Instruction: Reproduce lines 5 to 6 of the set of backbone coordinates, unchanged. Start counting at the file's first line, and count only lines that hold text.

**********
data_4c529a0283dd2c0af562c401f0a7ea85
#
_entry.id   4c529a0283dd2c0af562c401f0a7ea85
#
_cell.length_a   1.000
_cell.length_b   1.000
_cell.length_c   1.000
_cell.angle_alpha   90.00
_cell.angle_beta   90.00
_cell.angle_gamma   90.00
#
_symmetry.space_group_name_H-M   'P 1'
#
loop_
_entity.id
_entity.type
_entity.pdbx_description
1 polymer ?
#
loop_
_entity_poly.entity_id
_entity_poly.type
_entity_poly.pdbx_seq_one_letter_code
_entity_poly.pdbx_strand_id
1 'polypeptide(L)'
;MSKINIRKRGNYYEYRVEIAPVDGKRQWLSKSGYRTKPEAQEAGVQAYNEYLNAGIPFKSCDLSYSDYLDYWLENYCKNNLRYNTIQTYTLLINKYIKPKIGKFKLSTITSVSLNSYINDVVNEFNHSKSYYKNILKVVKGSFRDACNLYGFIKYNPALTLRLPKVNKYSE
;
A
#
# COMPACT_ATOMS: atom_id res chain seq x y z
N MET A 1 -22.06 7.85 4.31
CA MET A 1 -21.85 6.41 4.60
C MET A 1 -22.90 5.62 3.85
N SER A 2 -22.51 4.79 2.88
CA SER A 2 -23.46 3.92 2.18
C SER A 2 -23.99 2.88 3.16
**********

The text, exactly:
_cell.length_a   1.000
_cell.length_b   1.000